Analysis of the global smartphone market and the strategies of its major players

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Analysis of the global smartphone market and the strategies of its major players

Hee-Chan Song

Hanyang University, University of Texas at Dallas1

Business Administration, Philosophy

Tel: (214) 635-8148



The author would like to acknowledge the valuable assistance of University of Texas at Dallas in the preparation of this manuscript, in particular the assistance of Professor Lee from the Management Department. The author is grateful to Professor Lee for offering positive feedback and suggestions for improvement during the entire process of writing this paper.



1. Definition of the smartphone

2. Effect of smartphone popularization

3. Radical transformation of the IT industry and the altered competitive situation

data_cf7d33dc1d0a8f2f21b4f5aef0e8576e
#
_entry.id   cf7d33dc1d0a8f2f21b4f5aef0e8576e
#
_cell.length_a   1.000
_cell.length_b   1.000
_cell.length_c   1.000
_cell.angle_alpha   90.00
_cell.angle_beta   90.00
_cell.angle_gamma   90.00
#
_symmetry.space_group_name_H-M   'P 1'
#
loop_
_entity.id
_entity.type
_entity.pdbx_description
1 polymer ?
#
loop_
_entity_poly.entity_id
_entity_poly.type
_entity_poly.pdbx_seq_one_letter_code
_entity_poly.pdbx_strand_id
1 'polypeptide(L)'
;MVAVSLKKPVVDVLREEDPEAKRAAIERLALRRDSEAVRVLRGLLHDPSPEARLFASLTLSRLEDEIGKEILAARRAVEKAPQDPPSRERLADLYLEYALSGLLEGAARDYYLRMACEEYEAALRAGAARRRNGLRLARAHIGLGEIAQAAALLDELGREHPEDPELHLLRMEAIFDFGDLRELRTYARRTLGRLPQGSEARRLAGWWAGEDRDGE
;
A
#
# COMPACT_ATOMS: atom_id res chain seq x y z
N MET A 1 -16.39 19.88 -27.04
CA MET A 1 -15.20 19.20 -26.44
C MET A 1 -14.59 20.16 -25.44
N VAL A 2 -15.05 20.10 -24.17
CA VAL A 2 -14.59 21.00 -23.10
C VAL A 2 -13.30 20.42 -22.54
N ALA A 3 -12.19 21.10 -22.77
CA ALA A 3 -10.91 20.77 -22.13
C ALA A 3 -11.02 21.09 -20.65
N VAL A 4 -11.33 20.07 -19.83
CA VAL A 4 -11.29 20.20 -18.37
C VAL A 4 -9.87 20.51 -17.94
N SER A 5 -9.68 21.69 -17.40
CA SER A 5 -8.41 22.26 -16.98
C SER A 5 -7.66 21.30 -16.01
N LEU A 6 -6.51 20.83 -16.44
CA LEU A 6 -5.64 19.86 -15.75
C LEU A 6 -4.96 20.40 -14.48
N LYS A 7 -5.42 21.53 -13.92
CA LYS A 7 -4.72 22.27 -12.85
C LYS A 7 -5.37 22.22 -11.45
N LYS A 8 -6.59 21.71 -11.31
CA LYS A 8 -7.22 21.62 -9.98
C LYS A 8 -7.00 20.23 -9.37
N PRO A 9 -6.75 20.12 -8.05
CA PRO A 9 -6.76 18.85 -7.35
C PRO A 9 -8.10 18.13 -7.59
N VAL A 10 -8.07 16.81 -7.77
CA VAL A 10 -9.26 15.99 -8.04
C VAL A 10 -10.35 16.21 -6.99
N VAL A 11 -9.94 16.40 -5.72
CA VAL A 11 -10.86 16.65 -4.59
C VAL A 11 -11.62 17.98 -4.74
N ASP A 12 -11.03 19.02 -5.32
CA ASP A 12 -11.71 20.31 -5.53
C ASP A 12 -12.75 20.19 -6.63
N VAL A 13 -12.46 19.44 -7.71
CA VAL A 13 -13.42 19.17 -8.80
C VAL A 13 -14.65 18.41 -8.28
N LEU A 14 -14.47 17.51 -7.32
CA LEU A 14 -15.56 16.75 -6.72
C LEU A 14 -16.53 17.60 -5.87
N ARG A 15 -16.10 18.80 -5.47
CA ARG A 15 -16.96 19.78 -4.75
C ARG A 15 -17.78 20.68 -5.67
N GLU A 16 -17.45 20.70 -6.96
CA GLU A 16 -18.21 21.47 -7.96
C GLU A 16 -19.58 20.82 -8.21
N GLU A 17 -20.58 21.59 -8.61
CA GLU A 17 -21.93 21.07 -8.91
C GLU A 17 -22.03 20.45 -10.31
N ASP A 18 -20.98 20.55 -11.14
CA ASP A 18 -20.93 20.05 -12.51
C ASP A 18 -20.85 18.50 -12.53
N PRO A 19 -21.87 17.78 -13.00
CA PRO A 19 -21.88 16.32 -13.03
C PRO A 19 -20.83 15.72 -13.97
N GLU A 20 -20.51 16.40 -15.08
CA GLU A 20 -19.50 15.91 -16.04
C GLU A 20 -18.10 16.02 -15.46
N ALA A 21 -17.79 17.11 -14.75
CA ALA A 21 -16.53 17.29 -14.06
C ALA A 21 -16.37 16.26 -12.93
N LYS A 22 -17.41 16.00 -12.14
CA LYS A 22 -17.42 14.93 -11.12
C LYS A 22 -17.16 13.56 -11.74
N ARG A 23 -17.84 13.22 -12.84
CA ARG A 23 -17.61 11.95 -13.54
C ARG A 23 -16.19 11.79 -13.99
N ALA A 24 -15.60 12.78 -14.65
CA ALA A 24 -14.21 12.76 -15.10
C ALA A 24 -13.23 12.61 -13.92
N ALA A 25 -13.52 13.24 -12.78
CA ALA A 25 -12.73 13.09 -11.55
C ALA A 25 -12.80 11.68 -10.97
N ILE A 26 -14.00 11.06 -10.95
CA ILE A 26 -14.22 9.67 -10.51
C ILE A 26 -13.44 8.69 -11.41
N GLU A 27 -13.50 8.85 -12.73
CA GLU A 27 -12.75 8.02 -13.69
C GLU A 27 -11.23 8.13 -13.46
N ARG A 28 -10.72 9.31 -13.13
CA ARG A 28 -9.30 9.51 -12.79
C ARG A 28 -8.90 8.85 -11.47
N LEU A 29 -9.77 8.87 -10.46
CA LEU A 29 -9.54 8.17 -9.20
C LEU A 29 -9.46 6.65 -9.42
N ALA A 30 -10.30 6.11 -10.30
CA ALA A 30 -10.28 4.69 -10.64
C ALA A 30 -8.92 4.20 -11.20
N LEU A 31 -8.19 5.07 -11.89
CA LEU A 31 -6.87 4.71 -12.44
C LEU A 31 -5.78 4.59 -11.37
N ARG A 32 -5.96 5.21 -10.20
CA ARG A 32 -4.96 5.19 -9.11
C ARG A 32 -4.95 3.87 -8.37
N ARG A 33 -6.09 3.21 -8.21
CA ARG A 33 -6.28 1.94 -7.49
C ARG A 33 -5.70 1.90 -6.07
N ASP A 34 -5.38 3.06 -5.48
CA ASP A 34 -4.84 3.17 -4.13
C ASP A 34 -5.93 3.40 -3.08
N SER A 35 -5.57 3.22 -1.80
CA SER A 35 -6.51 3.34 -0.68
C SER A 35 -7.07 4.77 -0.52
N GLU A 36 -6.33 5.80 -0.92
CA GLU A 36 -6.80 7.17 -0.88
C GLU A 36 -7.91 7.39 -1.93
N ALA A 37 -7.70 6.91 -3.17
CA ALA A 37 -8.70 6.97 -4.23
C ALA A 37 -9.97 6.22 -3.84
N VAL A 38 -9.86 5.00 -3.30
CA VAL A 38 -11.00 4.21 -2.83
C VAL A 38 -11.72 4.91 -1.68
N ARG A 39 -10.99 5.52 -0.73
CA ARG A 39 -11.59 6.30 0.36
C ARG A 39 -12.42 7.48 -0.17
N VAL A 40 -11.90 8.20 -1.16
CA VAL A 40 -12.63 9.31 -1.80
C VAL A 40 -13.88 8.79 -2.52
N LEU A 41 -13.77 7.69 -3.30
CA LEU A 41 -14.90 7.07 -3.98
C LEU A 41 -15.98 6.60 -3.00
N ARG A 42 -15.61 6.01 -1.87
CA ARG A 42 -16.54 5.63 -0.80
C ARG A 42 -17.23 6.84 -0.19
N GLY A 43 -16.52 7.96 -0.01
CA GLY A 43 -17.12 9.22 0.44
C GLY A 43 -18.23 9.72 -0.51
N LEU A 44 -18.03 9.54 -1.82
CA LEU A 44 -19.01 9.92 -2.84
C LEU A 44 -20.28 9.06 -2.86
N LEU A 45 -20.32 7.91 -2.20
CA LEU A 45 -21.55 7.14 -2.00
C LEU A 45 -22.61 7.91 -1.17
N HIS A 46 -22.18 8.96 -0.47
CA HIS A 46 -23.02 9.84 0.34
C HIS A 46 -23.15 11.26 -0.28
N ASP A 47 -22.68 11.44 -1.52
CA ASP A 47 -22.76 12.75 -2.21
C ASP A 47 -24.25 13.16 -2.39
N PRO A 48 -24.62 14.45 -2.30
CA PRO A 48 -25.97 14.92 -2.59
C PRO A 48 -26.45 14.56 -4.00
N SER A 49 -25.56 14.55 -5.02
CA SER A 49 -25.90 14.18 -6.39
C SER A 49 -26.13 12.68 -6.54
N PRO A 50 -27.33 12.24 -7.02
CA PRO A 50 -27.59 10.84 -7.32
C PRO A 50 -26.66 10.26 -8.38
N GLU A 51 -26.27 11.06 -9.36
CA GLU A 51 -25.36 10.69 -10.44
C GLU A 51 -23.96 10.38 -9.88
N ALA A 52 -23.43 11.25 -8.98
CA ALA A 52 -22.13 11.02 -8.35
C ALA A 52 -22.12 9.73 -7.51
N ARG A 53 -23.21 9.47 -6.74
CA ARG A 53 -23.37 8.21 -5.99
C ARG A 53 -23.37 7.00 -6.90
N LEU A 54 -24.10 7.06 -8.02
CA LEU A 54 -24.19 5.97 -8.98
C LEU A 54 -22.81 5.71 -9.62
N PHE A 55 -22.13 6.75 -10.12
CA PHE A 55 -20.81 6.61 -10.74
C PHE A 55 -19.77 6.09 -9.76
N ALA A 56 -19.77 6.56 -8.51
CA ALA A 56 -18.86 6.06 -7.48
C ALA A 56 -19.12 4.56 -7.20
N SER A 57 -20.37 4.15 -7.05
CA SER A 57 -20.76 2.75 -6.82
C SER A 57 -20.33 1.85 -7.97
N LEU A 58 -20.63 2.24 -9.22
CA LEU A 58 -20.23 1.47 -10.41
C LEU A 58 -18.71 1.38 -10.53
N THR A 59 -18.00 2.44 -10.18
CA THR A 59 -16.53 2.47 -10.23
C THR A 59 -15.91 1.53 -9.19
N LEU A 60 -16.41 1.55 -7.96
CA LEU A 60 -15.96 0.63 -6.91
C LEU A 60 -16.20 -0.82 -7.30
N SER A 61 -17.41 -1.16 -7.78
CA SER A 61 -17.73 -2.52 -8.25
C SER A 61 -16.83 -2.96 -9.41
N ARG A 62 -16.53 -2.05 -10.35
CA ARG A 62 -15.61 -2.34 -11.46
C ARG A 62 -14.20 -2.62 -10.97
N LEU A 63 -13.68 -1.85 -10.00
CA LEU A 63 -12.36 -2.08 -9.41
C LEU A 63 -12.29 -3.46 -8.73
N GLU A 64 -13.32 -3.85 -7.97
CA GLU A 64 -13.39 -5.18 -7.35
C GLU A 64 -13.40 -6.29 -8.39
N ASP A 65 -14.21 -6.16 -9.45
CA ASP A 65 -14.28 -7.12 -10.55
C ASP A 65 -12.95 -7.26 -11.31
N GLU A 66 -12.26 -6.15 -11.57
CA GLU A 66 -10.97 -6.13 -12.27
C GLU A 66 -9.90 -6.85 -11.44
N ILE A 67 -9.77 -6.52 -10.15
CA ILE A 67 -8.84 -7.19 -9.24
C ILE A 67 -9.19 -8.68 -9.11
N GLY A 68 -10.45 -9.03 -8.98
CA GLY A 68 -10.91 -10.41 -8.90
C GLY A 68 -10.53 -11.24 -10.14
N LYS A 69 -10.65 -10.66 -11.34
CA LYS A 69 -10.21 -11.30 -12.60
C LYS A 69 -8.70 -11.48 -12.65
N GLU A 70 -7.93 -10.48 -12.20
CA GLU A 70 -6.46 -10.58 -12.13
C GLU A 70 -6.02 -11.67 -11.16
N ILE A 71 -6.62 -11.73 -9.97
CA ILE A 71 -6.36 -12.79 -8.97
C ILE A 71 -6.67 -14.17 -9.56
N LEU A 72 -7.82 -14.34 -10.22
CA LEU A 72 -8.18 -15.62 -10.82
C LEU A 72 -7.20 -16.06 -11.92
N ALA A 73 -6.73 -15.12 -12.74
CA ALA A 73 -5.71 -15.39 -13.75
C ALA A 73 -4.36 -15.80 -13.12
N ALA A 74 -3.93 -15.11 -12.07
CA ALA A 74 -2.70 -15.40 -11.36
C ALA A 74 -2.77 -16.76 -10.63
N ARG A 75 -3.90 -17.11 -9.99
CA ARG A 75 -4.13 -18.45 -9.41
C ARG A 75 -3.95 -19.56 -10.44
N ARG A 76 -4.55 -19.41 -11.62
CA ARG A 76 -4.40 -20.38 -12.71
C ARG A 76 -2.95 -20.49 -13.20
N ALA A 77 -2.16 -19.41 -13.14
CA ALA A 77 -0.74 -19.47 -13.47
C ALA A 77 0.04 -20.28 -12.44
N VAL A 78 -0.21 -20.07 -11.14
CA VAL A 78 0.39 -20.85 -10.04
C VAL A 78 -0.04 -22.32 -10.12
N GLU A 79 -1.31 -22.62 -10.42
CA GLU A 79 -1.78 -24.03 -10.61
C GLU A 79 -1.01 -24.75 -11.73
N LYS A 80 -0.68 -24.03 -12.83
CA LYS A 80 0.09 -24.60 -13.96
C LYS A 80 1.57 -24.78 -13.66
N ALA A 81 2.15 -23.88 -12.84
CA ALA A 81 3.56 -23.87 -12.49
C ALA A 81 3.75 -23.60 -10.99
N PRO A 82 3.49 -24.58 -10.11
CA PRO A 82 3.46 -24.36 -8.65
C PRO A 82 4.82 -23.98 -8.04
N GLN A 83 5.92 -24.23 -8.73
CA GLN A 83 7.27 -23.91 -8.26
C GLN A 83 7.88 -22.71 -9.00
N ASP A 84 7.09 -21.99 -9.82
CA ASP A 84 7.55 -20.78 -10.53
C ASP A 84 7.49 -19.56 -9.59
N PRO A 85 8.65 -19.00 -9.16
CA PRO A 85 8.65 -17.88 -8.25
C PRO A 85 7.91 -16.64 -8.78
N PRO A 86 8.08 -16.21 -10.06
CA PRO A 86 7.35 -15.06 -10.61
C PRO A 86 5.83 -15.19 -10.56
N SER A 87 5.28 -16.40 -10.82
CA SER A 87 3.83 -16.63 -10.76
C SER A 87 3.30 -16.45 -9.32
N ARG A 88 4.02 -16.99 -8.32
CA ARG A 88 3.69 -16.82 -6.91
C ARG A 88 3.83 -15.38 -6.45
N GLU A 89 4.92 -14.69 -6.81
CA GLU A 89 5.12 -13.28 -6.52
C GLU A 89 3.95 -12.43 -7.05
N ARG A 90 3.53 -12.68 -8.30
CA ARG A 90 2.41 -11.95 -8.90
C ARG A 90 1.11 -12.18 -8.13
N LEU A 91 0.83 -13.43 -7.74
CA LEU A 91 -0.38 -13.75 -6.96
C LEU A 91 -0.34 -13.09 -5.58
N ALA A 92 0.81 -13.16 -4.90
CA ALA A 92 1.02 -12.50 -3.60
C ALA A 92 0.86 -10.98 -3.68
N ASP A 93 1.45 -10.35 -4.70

1. Market growth of the smart phone

1.1 History

1.2 Market growth

2. Market analysis

2.1 Shift of core value in the IT industry: Hardware to Software

2.2 Current market analysis

2.2.1 Hardware manufacturers

2.2.2 The Big Three

2.2.3 Content developers

2.2.4 PC makers

3. Competitive analysis

3.1 Smartphone hardware manufacturing

3.2 Operating system market

3.3 Content development and distribution market

3.4 Consolidated analysis of players’ strategies in the smartphone market

4. Conclusion

The smartphone has ushered in a new generation of mobile Internet devices. A small smartphone that is only four inches long enables the sharing of real-time information and knowledge, and it can transform lifestyles. People use smartphones to obtain, share and exchange information whenever they desire. The speed of information processing is accelerating, and real-time communication is becoming universal and is no longer constrained by time and space. Through its ripple effects, the smartphone makes it possible for people to realize a genuinely ubiquitous life in a variety of areas, such as business, education, social interaction, and leisure. In this paper, I investigate the global smartphone market by analyzing its growth and the competitive situation. Based on these analyses, I discuss the possible strategy of each player in the market.